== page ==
So I get my fresh wort into the brew kettle and fire it up to a boil, but right around 200F, the hotbreak started getting pretty heavy and created a bit of protein foam on the surface of the liquid. Since this is going to be a very fast turn around beer, about 20 days from boil to bottle, I wanted to help the clearing process along as much as possible so I went ahead and skimmed the foam off the top and discarded it. I'm not sure how much this will actually help but I figured it was worth a shot.
After my boil I created a dual purpose for my grill, grilling meat obviously, but also as a perfect elevated surface for me to use as a make-shift tier system for draining my wort into the ale pail. This worked out perfectly and as a technique will definitely be employed again on future brews. I do in fact plan on building a brewing platform eventually though, a nice 3 tiered system with a recirculating pump setup (awesome). I'm so happy warmer weather is here so I can do every step of my brew sessions outdoors again.
Obviously so are creatures like this little fly, who really enjoyed slurping around my kettle for splashed wort, braving the jet engine like flame from my 20lb burner just for a taste of that sweet nectar.
I ended up hitting my target gravity of 1.042 and as always, was excited as if it was the first time all over again. Something about all of these different elements and procedures coming together and delivering the perfect final result you sought after makes me giddy like a school girl... ok not quite but I was very pleased. I swirled the heck out of the wort and splashed it around like a hurricane on high seas in order to aerate sufficiently and pitched one vial of White Labs WLP530 Abbey Ale Yeast.
Now we wait... we wait about 14 days and I will check it for a collapsed krausen. Should I find that to be the case, I've considered adding plain gelatin at this point to further clarify the beer, let it sit another week and then bottle for competition entry. I can't wait to drink these myself either. If the wort was any indication of how this is going to taste... well, good luck to everyone else who goes toe to toe with this one. I'm looking for Best of Show ;)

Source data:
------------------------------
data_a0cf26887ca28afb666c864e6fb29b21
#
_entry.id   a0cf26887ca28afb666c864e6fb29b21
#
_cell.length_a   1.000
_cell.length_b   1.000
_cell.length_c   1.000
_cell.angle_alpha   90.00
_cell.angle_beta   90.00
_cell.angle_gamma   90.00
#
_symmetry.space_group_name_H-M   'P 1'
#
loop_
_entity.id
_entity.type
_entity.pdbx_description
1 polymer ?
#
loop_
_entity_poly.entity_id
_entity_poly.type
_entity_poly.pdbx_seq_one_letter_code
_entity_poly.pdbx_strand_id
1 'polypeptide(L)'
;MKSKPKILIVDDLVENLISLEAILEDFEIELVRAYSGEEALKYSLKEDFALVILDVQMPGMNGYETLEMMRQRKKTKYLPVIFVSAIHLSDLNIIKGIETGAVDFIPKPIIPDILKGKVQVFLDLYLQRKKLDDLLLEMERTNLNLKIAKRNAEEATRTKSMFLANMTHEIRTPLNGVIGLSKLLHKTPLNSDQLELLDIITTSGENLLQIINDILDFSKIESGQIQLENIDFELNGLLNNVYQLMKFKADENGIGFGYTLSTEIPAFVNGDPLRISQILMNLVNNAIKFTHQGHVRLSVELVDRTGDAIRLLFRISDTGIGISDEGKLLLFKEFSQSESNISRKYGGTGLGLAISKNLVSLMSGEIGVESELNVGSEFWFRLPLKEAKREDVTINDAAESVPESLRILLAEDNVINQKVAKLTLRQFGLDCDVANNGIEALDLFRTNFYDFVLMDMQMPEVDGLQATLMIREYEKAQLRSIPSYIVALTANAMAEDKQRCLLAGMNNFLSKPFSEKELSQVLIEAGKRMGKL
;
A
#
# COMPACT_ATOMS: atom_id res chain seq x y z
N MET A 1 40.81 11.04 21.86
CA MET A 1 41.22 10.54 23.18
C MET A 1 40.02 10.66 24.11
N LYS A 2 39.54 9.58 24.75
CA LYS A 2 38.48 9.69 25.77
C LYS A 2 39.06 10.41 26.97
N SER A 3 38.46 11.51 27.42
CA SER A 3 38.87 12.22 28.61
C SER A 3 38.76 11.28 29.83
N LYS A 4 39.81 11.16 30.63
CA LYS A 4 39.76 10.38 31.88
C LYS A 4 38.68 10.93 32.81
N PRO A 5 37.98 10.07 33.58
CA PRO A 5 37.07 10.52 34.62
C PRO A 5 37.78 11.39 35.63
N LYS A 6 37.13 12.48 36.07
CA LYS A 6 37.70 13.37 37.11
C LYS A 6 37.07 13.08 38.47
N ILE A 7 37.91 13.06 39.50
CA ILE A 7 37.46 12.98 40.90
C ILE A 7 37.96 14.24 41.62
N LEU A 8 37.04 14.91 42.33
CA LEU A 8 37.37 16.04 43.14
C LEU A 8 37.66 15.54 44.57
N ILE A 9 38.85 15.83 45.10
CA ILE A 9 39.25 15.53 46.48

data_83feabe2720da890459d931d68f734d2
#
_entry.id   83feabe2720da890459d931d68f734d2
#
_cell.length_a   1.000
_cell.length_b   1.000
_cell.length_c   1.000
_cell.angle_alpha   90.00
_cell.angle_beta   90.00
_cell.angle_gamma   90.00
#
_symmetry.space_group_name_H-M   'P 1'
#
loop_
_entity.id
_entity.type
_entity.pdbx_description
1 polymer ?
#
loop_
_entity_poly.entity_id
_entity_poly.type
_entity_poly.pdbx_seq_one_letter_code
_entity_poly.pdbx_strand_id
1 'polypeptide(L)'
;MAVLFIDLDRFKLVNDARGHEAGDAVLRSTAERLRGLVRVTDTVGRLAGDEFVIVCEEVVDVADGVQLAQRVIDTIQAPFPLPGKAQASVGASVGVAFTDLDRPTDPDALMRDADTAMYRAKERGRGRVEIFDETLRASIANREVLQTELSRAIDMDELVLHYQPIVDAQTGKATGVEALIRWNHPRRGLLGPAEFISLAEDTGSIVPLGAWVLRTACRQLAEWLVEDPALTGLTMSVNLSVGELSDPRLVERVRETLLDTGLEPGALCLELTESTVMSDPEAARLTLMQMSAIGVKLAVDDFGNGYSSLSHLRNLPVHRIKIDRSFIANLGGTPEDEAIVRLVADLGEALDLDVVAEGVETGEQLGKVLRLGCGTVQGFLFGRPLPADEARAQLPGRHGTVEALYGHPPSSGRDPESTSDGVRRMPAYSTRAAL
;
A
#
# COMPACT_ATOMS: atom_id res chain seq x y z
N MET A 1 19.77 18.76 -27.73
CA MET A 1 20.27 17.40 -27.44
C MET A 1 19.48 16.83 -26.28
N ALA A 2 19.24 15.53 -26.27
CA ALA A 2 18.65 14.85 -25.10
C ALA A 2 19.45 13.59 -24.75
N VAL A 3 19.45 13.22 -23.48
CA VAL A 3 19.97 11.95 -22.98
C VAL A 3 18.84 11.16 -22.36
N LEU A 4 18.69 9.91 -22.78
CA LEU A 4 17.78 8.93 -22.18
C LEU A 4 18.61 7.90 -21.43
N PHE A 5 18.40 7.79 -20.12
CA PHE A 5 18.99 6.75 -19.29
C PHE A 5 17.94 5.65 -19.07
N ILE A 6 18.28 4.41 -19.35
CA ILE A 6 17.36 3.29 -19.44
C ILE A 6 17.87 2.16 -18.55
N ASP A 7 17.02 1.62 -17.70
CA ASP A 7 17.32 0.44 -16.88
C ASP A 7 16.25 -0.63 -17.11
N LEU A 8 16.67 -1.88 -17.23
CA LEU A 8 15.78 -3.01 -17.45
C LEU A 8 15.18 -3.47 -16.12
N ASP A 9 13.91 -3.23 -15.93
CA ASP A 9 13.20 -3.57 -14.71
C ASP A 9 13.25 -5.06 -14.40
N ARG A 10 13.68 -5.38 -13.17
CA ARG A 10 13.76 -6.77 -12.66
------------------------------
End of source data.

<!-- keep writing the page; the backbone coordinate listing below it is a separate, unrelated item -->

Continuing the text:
Monday, April 18, 2011

Wild... Captured!

I recently posted about my experiment in capturing wild yeast for brewing purposes. Well, after only a week I have a REALLY nice colony of yeast going in a 200 mL starter. I combined the yeast samples from all three jars into a new sterile jar with a new, higher gravity wort. This afternoon I looked at it to check progress and was happy to see a nice little krausen forming on the top, bubbling away, smelling deliciously wild. I decided to taste it and was excited instantly for the beer I will be able to produce with this. It's tart, with a slight coffee flavor and an abundance of wild feel to it. Now I'm just going to let this guy do it's thing a bit longer and then throw it in the fridge until brewday. Stay tuned.

Homegrown 90 Minute IPA - Tasting Notes

Well, considering I usually invest anywhere from 3-12 months into a batch of beer, this beauty had a pretty quick turn around. If I remember correctly, something like 14 days primary and 7 days secondary on dry hops. I just bottled one week ago today, so I wasn't expecting full carbonation but I was anxious to taste this. I cracked one open a few minutes ago and was very pleased with the finished (except for minimal carbonation) product. Here are the findings:

Appearance - SRM 17-20, A LOT-LOT darker than the 7.2 BeerSmith predicted.

Smell - Citrus, floral, heavy Munich producing some thick malt aromas. Cascade dry hop coming through lighter than anticipated, however, certainly noticed.

Taste - Bitter, floral, citrus, malt, coffee, in that order.

Mouthfeel - Creamy and malty but not cloying, carapils/dextrine showing through heavily here.

Overall Drinkability - Incredibly smooth for an IPA, definite session beer.

Serving type: Pint glass